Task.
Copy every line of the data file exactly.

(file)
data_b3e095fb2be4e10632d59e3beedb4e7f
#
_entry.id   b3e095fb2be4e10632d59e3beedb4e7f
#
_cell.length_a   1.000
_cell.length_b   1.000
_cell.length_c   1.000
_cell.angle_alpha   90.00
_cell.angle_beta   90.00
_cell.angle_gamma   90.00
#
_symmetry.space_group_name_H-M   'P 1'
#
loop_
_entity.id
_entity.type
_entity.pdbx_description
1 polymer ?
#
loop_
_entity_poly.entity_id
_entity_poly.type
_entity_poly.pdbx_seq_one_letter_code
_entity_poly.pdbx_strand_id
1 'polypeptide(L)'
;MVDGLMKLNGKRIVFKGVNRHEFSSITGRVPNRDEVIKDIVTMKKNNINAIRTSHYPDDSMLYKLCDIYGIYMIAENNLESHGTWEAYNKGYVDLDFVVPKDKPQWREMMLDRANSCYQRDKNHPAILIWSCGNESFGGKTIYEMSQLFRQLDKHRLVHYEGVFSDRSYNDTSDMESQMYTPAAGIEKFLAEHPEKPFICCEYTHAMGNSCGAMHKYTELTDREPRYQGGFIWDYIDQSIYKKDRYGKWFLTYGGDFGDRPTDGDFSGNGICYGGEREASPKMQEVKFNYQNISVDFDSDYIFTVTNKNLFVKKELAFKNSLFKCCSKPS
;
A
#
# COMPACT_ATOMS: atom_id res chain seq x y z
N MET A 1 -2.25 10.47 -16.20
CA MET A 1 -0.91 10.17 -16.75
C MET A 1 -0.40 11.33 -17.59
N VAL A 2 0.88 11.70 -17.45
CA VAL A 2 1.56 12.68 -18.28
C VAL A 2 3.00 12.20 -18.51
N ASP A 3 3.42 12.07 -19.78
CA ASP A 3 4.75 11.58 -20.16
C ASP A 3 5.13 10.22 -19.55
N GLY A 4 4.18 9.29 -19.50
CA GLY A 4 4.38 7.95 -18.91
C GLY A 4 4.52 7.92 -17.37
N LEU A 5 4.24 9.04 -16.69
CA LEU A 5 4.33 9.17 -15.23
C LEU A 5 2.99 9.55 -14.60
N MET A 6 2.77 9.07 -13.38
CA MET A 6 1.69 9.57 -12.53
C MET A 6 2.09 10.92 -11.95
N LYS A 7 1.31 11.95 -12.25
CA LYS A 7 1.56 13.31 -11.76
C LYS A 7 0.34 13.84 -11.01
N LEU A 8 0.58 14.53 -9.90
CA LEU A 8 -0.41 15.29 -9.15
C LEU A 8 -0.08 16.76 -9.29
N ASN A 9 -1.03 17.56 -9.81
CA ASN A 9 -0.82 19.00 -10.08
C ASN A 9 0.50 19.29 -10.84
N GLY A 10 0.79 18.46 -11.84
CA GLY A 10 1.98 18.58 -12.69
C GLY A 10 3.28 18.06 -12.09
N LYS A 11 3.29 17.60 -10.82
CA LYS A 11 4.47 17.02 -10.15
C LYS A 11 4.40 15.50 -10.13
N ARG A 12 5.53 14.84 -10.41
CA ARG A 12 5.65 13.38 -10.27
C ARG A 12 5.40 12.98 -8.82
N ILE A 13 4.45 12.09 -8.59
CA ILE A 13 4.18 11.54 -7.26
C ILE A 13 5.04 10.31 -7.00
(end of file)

data_b3e095fb2be4e10632d59e3beedb4e7f
#
_entry.id   b3e095fb2be4e10632d59e3beedb4e7f
#
_cell.length_a   1.000
_cell.length_b   1.000
_cell.length_c   1.000
_cell.angle_alpha   90.00
_cell.angle_beta   90.00
_cell.angle_gamma   90.00
#
_symmetry.space_group_name_H-M   'P 1'
#
loop_
_entity.id
_entity.type
_entity.pdbx_description
1 polymer ?
#
loop_
_entity_poly.entity_id
_entity_poly.type
_entity_poly.pdbx_seq_one_letter_code
_entity_poly.pdbx_strand_id
1 'polypeptide(L)'
;MVDGLMKLNGKRIVFKGVNRHEFSSITGRVPNRDEVIKDIVTMKKNNINAIRTSHYPDDSMLYKLCDIYGIYMIAENNLESHGTWEAYNKGYVDLDFVVPKDKPQWREMMLDRANSCYQRDKNHPAILIWSCGNESFGGKTIYEMSQLFRQLDKHRLVHYEGVFSDRSYNDTSDMESQMYTPAAGIEKFLAEHPEKPFICCEYTHAMGNSCGAMHKYTELTDREPRYQGGFIWDYIDQSIYKKDRYGKWFLTYGGDFGDRPTDGDFSGNGICYGGEREASPKMQEVKFNYQNISVDFDSDYIFTVTNKNLFVKKELAFKNSLFKCCSKPS
;
A
#
# COMPACT_ATOMS: atom_id res chain seq x y z
N MET A 1 -2.25 10.47 -16.20
CA MET A 1 -0.91 10.17 -16.75
C MET A 1 -0.40 11.33 -17.59
N VAL A 2 0.88 11.70 -17.45
CA VAL A 2 1.56 12.68 -18.28
C VAL A 2 3.00 12.20 -18.51
N ASP A 3 3.42 12.07 -19.78
CA ASP A 3 4.75 11.58 -20.16
C ASP A 3 5.13 10.22 -19.55
N GLY A 4 4.18 9.29 -19.50
CA GLY A 4 4.38 7.95 -18.91
C GLY A 4 4.52 7.92 -17.37
N LEU A 5 4.24 9.04 -16.69
CA LEU A 5 4.33 9.17 -15.23
C LEU A 5 2.99 9.55 -14.60
N MET A 6 2.77 9.07 -13.38
CA MET A 6 1.69 9.57 -12.53
C MET A 6 2.09 10.92 -11.95
N LYS A 7 1.31 11.95 -12.25
CA LYS A 7 1.56 13.31 -11.76
C LYS A 7 0.34 13.84 -11.01
N LEU A 8 0.58 14.53 -9.90
CA LEU A 8 -0.41 15.29 -9.15
C LEU A 8 -0.08 16.76 -9.29
N ASN A 9 -1.03 17.56 -9.81
CA ASN A 9 -0.82 19.00 -10.08
C ASN A 9 0.50 19.29 -10.84
N GLY A 10 0.79 18.46 -11.84
CA GLY A 10 1.98 18.58 -12.69
C GLY A 10 3.28 18.06 -12.09
N LYS A 11 3.29 17.60 -10.82
CA LYS A 11 4.47 17.02 -10.15
C LYS A 11 4.40 15.50 -10.13
N ARG A 12 5.53 14.84 -10.41
CA ARG A 12 5.65 13.38 -10.27
C ARG A 12 5.40 12.98 -8.82
N ILE A 13 4.45 12.09 -8.59
CA ILE A 13 4.18 11.54 -7.26
C ILE A 13 5.04 10.31 -7.00